SMDR 24 and memory unit 25 are shown as 106 in FIG. 1. While SMDR is illustrated as separate unit, it obviously can be imbedded as part of communication system 100. SMDR 24 includes a processor 22, port interface 20, data bus interface 21 and memory 23 including data memory and program memory which store the various programs which perform the disclosed method for establishing calling costs. SMDR 24 communicates with communication system 100 and memory unit 25 via data bus 101. To perform the message detailed recording function SMDR 24 receives, in a well known manner, raw call data from communication system 100 via bus interface 21. The received raw data information includes data such as the station set originating a call, the dialed digits or called station number, the time when a call began, the time when a call ends, account codes entered for the call and various control messages. SMDR 24 also checks the toll call allowed (TCA) table, FIG. 7, located in memory 16 of communication system 100.
The customer initializes SMDR by establishing various tables located in memory 25 using SAU 19 of communication system 100. These tables include the frequently called numbers (FCN) table, FIG. 8; price code table, FIG. 9; time of day discount table, FIG. 10; facility price code table, FIG. 11; and personal line code table, FIG. 12. Memory 25 also contains the central point coordinates for all of the area code and the coordinates of the communication system. It should be obvious that the functions of memory 23 and 25 can be redefined without deviating from the principles of the present invention. SMDR 24 uses the raw call data received from communication system 100 and the data in the various tables to establish the cost of various calls. Thereafter, SMDR organizes the information into convenient records and outputs the information via port interface 20 to printer 26, computer 27 and/or any other auxiliary data device 28.
The SMDR 106 shown in FIG. 1 compresses the size of the data base required to price interstate calls by using the V and H coordinates of a central point in each area code NPA as the V and H coordinates for calls to any central office NNX in that NPA, irrespective of the fact that some NNXs of that NPA may be in different rate bands. Thus, by compressing data on an area code basis rather than a rate band basis, the user need not manually update the SMDR data base when a new central office NNX is added to any area code. According to the present invention, calls to central offices NNXs of another area code NPA are charged using the central point of the called area code. Thus, since the called central office code is not used to determine the cost of an interstate call, the addition of new central office exchanges would not have to be added to the SMDR data base. The present method recognizes, however, that because interstate calls are to be priced according to the called area code rather than the called central office code or rate band, some call pricing accuracy may be sacrificed.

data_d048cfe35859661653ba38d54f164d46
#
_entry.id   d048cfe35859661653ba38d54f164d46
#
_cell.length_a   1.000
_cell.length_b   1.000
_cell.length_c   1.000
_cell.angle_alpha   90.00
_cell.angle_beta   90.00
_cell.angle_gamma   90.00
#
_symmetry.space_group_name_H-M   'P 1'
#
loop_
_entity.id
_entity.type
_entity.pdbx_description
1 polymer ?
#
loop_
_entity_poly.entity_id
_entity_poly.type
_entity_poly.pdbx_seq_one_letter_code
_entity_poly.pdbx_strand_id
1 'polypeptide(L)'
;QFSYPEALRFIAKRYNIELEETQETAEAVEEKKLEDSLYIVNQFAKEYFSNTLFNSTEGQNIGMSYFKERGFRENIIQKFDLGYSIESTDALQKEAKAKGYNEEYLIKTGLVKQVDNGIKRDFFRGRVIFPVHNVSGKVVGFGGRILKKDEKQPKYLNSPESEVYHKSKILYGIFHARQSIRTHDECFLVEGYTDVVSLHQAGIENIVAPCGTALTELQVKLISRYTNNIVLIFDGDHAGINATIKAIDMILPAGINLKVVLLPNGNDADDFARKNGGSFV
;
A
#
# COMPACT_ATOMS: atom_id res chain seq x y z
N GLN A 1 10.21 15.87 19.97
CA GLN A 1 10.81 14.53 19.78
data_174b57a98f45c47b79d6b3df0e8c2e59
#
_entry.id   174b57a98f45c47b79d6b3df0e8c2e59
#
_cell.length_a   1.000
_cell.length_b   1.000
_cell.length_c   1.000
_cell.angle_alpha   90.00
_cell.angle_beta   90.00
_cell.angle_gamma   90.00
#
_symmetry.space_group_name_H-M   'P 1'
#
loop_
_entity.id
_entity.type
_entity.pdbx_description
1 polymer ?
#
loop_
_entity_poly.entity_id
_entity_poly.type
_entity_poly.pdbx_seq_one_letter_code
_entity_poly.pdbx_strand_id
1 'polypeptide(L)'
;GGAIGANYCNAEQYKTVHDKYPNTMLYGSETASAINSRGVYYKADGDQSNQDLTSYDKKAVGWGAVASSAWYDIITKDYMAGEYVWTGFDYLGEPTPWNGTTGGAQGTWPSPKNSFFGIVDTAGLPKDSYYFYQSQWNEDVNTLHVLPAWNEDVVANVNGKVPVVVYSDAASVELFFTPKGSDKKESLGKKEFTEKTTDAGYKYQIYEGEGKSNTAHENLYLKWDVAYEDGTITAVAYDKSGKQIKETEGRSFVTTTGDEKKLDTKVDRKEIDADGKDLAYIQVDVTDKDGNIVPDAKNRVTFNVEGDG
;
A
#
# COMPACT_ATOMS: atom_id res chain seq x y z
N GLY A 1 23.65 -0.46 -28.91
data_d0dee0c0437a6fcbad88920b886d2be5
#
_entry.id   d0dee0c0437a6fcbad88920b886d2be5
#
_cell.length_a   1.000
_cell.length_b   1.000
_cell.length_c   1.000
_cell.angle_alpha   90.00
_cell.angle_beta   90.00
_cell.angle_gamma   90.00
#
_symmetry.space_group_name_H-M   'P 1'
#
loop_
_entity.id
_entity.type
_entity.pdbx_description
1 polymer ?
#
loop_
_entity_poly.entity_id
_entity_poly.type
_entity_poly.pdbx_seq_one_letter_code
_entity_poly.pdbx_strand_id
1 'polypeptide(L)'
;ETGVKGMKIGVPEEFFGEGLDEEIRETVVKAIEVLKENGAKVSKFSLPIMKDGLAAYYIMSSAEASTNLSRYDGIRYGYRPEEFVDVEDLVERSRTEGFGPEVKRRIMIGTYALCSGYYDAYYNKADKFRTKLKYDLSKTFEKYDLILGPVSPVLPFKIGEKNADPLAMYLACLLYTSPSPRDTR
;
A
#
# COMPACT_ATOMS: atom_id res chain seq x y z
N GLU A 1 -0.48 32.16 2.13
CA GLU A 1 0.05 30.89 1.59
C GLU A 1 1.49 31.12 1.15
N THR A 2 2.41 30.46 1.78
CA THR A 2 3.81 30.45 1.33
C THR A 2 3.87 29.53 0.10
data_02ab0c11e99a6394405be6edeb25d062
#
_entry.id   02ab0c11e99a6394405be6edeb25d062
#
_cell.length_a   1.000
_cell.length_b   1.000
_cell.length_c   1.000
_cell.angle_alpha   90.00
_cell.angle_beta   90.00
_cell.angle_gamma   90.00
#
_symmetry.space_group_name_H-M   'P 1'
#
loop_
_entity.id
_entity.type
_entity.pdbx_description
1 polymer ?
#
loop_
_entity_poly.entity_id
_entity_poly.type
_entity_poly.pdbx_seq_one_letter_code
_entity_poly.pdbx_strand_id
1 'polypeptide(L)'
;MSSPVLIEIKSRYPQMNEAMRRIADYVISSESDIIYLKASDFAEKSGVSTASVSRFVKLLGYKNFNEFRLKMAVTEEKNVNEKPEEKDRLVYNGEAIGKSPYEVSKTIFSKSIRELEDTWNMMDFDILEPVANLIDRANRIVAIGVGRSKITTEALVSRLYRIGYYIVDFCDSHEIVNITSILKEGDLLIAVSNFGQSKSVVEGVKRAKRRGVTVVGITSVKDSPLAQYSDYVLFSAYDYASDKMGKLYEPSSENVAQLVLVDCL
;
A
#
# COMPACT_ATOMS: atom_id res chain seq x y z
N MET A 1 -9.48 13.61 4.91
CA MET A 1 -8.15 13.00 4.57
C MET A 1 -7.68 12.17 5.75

However, the pricing inaccuracies or errors resulting from pricing interstate calls according to the called area code rather than to the called central office code can be minimized by carefully selecting the central point for each area code. It is desirable to minimize call pricing inaccuracies over all the calls received in an area code. If it is assumed that the received call density is proportional to the number of central offices, a central point selected using an equal weighting of each central office NNX of an area code NPA would minimize the average call pricing error. It is known that the cost of a long distance call is proportional to the calling distance. Thus, a central point selected to minimize the distance between it and all the central office NNXs of an area code would minimize call pricing errors. This is the disclosed method of calculating the central point for an area code NPA.
With reference to FIG. 2, there is illustrated one method of averaging the V and H coordinates of each central office of an NPA to determine a unique pair of V and H coordinates, i.e., a central point for each NPA. Obviously, other methods can be utilized for averaging the coordinates of central offices to determine one pair of coordinates for each NPA. The calculation illustrated in FIG. 2 need be performed only one time and the results stored in ROM in the central points table (FIG. 6) as part of memory 23.
The present invention adapts the solution to the well-known Euclidean-distance problem to determine the unique pair of V and H coordinates for each NPA. The Euclidean-distance problem is one of a family of single-facility location problems which are directed to determining the location of a single new facility with respect to a number of existing facilities. A more complete discussion of these types of problems is discussed in chapter 4, beginning on page 166 in the book entitled "Facility Layout and Location an Analytical Approach", written by Messrs. R. L. Francis and J. A. White and published by Prentice-Hall, Inc. in 1974. The solution to the Euclidean-distance problem is discussed therein on pp. 186-194 of chapter 4.